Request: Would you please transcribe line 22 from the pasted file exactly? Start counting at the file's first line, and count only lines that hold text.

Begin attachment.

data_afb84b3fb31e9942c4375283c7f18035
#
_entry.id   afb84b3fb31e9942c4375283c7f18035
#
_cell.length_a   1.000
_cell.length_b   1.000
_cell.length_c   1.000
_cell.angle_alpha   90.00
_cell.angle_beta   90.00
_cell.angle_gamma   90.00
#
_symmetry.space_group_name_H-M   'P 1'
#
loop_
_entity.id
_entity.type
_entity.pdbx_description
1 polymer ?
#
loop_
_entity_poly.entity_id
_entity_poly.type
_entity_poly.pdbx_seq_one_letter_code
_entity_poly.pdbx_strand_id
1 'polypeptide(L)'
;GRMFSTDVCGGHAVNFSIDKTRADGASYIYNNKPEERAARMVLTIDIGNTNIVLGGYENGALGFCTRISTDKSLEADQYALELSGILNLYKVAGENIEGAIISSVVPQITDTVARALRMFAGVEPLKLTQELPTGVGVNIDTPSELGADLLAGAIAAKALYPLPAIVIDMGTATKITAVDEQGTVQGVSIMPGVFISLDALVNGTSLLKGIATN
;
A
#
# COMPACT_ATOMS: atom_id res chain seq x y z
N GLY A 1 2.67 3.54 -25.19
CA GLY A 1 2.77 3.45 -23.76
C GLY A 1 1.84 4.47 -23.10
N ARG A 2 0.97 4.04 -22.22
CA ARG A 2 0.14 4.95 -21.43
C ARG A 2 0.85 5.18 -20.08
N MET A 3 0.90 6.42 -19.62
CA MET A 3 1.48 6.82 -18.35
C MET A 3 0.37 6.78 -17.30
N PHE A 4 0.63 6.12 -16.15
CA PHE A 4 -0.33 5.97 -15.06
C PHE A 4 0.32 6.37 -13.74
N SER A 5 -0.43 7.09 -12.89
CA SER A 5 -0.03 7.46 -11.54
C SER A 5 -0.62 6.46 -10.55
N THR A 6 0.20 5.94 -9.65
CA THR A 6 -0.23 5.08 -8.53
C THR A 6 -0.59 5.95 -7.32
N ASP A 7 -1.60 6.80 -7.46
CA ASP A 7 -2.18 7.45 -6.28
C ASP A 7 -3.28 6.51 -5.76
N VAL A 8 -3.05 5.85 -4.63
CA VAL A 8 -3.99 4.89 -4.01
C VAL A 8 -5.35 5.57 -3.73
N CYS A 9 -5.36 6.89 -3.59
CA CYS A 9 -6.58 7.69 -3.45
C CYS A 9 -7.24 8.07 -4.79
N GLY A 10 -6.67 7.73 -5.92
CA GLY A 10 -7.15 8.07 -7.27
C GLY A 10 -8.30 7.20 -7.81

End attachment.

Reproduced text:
_entity_poly.type